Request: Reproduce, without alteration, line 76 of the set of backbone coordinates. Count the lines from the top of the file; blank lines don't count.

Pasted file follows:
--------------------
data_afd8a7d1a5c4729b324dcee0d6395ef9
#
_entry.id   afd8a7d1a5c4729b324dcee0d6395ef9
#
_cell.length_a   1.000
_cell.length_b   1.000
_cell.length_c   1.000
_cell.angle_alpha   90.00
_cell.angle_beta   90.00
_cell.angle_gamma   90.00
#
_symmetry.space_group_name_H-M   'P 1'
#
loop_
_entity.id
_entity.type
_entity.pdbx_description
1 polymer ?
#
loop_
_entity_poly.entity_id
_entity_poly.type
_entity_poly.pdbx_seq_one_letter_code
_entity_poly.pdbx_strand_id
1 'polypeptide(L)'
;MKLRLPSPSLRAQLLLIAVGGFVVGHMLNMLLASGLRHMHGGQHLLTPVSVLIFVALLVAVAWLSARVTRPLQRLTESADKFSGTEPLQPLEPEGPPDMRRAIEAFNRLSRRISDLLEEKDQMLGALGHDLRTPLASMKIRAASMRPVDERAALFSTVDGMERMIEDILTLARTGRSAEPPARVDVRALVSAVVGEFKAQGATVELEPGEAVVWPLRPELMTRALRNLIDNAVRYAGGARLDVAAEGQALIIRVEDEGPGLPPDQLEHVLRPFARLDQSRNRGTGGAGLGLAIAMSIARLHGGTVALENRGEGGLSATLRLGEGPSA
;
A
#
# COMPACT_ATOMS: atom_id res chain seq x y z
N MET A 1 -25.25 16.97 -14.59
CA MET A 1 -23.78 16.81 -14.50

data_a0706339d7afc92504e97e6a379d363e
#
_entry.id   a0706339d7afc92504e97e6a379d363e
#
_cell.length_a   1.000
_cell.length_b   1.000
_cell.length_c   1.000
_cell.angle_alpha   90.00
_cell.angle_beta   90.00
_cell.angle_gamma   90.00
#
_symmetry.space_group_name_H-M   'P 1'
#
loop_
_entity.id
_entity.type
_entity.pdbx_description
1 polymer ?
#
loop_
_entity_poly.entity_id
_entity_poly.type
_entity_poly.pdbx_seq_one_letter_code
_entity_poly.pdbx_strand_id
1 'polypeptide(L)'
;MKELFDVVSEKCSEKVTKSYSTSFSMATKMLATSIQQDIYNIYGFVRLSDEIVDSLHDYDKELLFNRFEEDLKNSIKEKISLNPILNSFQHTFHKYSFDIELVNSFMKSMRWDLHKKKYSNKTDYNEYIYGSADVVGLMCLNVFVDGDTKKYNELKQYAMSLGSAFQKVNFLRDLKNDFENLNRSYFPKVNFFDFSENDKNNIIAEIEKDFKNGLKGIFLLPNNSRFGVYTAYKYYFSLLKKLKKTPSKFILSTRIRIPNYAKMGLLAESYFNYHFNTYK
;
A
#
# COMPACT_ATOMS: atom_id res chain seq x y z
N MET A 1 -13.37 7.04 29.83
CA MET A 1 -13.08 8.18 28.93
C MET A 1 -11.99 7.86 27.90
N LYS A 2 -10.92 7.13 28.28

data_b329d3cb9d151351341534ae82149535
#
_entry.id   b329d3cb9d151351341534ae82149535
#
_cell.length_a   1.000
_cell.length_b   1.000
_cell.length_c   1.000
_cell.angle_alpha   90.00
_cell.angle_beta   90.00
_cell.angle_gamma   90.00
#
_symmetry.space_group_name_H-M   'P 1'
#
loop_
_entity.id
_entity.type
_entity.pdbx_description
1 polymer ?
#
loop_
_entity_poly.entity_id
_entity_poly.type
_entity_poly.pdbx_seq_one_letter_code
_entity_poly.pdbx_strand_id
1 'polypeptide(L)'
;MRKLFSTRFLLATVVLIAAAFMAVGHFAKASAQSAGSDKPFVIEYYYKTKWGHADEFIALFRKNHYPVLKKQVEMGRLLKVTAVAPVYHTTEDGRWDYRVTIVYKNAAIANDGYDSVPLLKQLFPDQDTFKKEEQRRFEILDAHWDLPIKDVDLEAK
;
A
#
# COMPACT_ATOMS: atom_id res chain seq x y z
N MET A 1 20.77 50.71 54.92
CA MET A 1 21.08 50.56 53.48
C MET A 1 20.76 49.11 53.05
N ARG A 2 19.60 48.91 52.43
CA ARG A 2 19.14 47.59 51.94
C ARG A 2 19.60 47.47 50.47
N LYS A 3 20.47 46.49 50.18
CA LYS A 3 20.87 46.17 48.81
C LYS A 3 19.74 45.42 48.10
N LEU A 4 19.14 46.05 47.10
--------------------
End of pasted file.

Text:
_cell.angle_gamma   90.00